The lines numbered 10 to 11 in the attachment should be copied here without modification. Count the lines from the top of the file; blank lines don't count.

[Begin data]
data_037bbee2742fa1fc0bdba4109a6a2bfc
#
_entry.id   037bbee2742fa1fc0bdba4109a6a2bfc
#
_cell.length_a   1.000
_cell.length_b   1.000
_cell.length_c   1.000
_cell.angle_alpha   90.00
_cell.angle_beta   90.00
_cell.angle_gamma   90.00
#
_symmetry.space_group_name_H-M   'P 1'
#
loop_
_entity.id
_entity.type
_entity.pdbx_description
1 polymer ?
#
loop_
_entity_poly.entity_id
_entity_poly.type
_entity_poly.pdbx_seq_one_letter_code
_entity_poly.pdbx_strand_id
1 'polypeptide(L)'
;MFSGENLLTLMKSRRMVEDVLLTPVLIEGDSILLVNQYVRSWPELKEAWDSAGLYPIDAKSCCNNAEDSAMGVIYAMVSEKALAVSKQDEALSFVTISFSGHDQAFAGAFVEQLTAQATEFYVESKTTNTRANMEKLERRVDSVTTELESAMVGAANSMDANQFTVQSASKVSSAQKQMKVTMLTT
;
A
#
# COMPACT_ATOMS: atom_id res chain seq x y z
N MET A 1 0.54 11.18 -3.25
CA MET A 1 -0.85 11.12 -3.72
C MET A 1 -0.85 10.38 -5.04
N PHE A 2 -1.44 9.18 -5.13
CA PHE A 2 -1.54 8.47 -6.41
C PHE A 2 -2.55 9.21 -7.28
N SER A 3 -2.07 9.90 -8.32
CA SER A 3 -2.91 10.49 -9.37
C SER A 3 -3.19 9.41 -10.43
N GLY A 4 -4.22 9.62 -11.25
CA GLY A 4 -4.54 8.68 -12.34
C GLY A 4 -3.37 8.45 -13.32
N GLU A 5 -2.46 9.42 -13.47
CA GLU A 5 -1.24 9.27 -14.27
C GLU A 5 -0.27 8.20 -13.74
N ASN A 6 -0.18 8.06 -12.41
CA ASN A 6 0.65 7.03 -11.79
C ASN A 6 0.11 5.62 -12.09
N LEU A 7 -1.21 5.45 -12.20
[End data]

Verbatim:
_cell.angle_gamma   90.00
#